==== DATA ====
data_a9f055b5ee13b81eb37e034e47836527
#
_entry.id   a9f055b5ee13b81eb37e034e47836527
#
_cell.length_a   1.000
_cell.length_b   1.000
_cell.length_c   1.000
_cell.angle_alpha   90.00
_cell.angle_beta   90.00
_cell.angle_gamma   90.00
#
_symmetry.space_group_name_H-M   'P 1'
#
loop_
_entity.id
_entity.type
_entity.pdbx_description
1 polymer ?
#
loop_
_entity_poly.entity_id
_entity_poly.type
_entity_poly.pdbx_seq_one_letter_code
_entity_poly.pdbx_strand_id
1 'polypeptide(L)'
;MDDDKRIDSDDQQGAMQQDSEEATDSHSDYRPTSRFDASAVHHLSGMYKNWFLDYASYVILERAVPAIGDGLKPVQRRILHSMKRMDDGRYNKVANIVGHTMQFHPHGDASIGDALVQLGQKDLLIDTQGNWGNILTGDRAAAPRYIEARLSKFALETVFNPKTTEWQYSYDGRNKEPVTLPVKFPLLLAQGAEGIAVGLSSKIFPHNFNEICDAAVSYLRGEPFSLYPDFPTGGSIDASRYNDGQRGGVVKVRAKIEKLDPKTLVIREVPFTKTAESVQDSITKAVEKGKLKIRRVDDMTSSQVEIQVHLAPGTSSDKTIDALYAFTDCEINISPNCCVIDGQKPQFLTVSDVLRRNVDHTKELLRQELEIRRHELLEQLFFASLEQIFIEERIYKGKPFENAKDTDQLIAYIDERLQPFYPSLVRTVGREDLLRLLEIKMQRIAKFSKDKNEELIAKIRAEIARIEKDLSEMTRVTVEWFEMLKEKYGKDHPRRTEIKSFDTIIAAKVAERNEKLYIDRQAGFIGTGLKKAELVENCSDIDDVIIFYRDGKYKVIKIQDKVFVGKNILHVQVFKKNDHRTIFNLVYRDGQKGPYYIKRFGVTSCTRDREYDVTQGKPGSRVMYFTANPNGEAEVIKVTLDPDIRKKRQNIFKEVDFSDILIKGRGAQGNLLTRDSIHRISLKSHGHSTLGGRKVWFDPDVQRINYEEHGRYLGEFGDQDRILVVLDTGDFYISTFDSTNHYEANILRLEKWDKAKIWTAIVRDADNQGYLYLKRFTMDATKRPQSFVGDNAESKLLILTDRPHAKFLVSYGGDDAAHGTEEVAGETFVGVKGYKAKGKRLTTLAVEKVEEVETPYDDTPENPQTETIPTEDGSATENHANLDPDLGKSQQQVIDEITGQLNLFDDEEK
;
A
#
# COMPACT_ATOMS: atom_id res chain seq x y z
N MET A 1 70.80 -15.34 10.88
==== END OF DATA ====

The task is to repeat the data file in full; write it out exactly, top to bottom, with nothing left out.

data_a9f055b5ee13b81eb37e034e47836527
#
_entry.id   a9f055b5ee13b81eb37e034e47836527
#
_cell.length_a   1.000
_cell.length_b   1.000
_cell.length_c   1.000
_cell.angle_alpha   90.00
_cell.angle_beta   90.00
_cell.angle_gamma   90.00
#
_symmetry.space_group_name_H-M   'P 1'
#
loop_
_entity.id
_entity.type
_entity.pdbx_description
1 polymer ?
#
loop_
_entity_poly.entity_id
_entity_poly.type
_entity_poly.pdbx_seq_one_letter_code
_entity_poly.pdbx_strand_id
1 'polypeptide(L)'
;MDDDKRIDSDDQQGAMQQDSEEATDSHSDYRPTSRFDASAVHHLSGMYKNWFLDYASYVILERAVPAIGDGLKPVQRRILHSMKRMDDGRYNKVANIVGHTMQFHPHGDASIGDALVQLGQKDLLIDTQGNWGNILTGDRAAAPRYIEARLSKFALETVFNPKTTEWQYSYDGRNKEPVTLPVKFPLLLAQGAEGIAVGLSSKIFPHNFNEICDAAVSYLRGEPFSLYPDFPTGGSIDASRYNDGQRGGVVKVRAKIEKLDPKTLVIREVPFTKTAESVQDSITKAVEKGKLKIRRVDDMTSSQVEIQVHLAPGTSSDKTIDALYAFTDCEINISPNCCVIDGQKPQFLTVSDVLRRNVDHTKELLRQELEIRRHELLEQLFFASLEQIFIEERIYKGKPFENAKDTDQLIAYIDERLQPFYPSLVRTVGREDLLRLLEIKMQRIAKFSKDKNEELIAKIRAEIARIEKDLSEMTRVTVEWFEMLKEKYGKDHPRRTEIKSFDTIIAAKVAERNEKLYIDRQAGFIGTGLKKAELVENCSDIDDVIIFYRDGKYKVIKIQDKVFVGKNILHVQVFKKNDHRTIFNLVYRDGQKGPYYIKRFGVTSCTRDREYDVTQGKPGSRVMYFTANPNGEAEVIKVTLDPDIRKKRQNIFKEVDFSDILIKGRGAQGNLLTRDSIHRISLKSHGHSTLGGRKVWFDPDVQRINYEEHGRYLGEFGDQDRILVVLDTGDFYISTFDSTNHYEANILRLEKWDKAKIWTAIVRDADNQGYLYLKRFTMDATKRPQSFVGDNAESKLLILTDRPHAKFLVSYGGDDAAHGTEEVAGETFVGVKGYKAKGKRLTTLAVEKVEEVETPYDDTPENPQTETIPTEDGSATENHANLDPDLGKSQQQVIDEITGQLNLFDDEEK
;
A
#
# COMPACT_ATOMS: atom_id res chain seq x y z
N MET A 1 70.80 -15.34 10.88